Republican Rep. Kevin Cramer of North Dakota apologized on Thursday for his tone during an argument over the Violence Against Women Act.

The Republican congressman told the Grand Forks Herald a report of his comments to a group of Native American victim assistance professionals in Bismarck this week was "not an accurate account" of what happened. However, Cramer admitted his "style" was inappropriate for the discussion.

“We had a very frank discussion about my belief in equal protection under the law and due process,” Cramer said. “I don’t want [the Violence Against Women Act] overturned. I wanted to improve it so it doesn’t get overturned. I engaged in a discussion, or maybe I should say debate, that was probably more like a debate we’d have in Congress than with a group of people dedicated to helping women and children."

His remarks were reported by Melissa Merrick, the director of Spirit Lake Victim Assistance, at the website Last Real Indians. Merrick participated in the meeting and described Cramer's comments as "roughly 20 minutes verbal attacks directed at me and meant for all Native people."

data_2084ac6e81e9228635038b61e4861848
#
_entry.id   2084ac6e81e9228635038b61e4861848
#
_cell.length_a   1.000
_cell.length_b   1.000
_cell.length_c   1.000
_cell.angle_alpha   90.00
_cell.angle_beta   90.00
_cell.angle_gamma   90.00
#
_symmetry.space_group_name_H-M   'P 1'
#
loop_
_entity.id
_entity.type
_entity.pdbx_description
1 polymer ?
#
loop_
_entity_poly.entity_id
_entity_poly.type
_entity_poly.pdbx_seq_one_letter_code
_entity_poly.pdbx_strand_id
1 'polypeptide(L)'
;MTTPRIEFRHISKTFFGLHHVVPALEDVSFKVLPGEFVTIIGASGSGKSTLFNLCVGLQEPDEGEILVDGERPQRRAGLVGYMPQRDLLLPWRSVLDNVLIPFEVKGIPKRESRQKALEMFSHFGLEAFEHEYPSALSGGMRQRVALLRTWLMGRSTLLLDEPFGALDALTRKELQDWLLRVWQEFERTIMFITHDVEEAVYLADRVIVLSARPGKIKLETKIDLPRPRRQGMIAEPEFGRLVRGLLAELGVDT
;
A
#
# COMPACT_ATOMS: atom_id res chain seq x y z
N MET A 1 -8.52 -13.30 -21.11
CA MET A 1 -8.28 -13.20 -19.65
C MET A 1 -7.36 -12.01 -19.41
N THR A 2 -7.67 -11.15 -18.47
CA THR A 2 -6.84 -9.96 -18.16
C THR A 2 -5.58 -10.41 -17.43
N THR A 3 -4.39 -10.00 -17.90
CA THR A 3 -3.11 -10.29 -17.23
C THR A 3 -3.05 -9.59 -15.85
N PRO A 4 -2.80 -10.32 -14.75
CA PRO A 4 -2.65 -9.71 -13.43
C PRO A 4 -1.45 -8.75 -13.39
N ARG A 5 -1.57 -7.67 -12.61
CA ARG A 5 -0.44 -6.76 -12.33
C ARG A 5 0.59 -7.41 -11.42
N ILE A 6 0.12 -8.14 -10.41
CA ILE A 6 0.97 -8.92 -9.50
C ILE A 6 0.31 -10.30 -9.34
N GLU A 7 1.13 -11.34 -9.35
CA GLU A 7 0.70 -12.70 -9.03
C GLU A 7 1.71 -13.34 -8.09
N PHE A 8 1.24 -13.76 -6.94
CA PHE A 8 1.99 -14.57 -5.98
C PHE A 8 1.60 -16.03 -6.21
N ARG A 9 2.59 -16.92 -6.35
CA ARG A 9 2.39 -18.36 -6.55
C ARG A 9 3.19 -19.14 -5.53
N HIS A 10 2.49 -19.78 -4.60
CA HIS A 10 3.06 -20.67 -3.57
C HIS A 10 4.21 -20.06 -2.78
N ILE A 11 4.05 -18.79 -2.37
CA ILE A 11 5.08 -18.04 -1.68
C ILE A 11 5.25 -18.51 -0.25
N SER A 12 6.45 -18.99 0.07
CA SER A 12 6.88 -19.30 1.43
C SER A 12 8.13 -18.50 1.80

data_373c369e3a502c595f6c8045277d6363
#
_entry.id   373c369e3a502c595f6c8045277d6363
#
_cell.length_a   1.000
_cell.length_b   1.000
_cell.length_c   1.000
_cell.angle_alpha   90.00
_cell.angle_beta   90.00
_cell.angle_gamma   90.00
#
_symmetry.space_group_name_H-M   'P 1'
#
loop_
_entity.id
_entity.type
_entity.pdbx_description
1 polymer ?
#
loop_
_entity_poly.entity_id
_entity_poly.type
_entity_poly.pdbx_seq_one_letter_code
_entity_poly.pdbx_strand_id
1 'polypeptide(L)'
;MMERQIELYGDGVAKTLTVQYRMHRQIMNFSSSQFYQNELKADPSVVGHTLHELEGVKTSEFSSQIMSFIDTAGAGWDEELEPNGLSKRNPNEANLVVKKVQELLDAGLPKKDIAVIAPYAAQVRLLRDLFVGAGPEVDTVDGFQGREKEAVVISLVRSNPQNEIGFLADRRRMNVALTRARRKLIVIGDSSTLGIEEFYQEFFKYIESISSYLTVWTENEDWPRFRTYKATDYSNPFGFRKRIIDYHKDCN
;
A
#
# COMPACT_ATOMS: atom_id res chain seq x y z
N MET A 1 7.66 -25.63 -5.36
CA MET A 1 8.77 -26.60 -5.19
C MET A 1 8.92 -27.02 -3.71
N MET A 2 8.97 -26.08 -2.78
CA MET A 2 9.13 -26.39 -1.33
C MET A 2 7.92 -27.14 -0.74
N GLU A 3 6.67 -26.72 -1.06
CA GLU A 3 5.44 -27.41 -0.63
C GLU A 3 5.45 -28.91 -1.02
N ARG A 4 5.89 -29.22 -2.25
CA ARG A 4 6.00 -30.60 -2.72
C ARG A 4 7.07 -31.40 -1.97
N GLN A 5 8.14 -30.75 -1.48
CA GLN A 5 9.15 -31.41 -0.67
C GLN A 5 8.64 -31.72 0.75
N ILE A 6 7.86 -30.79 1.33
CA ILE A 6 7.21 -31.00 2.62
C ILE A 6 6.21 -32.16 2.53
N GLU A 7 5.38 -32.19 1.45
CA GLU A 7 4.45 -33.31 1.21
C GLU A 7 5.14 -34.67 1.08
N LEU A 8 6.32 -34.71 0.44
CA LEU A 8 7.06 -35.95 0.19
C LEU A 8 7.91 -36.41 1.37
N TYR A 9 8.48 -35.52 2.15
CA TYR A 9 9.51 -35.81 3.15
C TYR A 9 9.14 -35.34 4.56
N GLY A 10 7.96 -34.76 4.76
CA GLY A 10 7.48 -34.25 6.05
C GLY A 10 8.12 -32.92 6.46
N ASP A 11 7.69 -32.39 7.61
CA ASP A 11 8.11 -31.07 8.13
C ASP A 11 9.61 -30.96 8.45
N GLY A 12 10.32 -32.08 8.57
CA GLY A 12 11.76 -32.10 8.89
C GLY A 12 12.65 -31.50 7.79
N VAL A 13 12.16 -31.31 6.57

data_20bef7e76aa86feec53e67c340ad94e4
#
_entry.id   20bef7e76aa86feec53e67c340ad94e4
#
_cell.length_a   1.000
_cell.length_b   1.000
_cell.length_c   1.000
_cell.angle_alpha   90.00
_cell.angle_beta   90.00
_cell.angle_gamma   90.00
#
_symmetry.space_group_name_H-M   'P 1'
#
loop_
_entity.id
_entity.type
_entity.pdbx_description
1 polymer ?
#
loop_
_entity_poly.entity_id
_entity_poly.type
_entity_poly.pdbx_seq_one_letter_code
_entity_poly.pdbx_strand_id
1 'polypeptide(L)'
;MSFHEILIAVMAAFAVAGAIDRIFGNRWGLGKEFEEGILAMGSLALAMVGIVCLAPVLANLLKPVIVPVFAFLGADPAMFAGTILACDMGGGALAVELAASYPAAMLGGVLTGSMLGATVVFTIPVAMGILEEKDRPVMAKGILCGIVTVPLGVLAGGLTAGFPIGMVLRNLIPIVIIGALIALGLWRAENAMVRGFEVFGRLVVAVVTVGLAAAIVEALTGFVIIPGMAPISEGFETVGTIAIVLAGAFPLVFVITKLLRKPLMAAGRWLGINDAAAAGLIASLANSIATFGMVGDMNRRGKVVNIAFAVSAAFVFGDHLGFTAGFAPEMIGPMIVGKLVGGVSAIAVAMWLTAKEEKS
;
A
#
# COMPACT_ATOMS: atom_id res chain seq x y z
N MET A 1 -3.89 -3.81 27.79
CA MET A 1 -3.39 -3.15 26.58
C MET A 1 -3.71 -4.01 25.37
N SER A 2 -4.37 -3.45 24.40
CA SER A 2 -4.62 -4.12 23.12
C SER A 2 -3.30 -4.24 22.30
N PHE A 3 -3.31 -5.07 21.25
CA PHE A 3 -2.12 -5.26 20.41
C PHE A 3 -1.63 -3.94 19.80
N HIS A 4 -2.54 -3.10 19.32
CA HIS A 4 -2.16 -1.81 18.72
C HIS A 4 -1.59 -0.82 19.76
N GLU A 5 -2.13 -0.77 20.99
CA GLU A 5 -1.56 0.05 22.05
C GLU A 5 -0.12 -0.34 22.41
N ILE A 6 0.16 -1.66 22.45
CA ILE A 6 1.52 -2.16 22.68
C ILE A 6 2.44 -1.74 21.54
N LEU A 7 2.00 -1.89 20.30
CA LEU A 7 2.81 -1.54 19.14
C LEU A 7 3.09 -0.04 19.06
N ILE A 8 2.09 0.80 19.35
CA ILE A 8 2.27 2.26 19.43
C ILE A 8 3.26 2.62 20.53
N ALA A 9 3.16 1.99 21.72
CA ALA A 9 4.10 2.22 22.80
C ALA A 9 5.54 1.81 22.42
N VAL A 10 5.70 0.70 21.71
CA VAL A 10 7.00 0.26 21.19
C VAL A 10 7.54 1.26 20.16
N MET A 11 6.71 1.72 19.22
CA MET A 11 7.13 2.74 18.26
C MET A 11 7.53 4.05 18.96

Cramer allegedly said he didn't feel safe on Native American reservations because of a provision in the Violence Against Women Act that allows tribal courts to prosecute non-Native American individuals for sexual and domestic violence crimes committed on tribal land.

The congressman also berated tribal leaders for being "dysfunctional" and said he wanted to "ring the Tribal council's neck and slam them against the wall." Although Cramer voted in favor of the law, he told the group that the provision was unconstitutional and that non-Native American perpetrators would not receive fair trails.

Merrick said Cramer's comments offended many people at the meeting. She described his tone as condescending and added it was clear he "did not come to the meeting with the intention to listen."

"As a native woman, I am part of a group that has been most victimized; more than any other demographic group," Merrick concluded. "As a survivor, throughout my life I have been victimized by men. In his arrogance, Cramer probably doesn’t realize he just did the very same, and in front of an audience."

With reporting by David Edwards